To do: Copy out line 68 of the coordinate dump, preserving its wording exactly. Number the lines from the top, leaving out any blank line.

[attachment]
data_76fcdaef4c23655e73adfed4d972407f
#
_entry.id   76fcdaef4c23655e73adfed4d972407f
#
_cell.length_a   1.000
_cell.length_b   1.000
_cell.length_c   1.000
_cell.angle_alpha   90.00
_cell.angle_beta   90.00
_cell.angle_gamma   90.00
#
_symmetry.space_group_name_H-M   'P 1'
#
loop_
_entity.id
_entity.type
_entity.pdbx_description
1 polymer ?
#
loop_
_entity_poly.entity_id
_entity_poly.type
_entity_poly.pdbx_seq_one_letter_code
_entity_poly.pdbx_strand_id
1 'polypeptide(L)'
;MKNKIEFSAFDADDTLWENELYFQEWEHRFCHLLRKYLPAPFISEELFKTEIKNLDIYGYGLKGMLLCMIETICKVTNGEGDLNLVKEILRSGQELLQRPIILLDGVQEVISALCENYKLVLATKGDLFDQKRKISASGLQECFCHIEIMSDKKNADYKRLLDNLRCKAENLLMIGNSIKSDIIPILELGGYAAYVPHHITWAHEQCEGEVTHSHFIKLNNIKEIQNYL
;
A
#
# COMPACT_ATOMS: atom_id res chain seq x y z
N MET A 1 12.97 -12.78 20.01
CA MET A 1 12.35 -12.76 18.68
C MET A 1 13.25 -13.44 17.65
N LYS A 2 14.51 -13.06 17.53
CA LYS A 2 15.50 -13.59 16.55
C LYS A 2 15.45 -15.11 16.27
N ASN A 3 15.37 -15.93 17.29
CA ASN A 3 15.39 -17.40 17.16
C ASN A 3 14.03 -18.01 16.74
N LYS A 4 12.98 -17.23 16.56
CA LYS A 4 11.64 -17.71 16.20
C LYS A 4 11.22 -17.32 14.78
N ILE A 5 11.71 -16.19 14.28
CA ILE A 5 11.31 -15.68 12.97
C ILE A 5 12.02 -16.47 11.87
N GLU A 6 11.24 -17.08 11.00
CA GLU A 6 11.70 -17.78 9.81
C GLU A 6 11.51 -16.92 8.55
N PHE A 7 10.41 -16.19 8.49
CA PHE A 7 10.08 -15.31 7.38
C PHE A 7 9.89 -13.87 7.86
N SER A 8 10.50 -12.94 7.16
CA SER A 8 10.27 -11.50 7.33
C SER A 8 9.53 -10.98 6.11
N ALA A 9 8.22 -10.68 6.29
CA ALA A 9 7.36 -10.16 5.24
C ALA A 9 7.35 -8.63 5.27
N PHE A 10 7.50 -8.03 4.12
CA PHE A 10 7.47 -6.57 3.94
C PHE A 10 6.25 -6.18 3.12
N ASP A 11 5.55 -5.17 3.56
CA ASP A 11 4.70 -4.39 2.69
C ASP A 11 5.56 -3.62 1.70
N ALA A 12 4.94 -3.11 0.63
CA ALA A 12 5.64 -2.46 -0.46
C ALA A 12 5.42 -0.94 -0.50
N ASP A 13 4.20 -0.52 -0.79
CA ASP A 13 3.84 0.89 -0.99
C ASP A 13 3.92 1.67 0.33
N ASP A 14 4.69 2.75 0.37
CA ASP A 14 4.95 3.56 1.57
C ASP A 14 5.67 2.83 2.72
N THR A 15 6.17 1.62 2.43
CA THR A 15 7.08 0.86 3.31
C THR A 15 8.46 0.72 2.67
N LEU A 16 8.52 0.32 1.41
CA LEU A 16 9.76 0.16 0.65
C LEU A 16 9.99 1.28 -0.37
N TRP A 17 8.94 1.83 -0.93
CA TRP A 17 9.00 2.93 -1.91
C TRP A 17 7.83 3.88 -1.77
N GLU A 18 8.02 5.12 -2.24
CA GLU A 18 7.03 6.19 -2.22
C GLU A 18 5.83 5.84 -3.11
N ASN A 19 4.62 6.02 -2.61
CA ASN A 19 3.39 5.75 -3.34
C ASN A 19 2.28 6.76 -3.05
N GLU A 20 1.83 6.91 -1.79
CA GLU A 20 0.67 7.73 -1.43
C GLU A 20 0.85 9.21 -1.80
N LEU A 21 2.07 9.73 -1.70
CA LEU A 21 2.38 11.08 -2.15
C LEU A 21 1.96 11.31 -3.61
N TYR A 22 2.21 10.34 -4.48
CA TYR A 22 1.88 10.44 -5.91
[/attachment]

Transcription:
CA ASP A 13 3.84 0.89 -0.99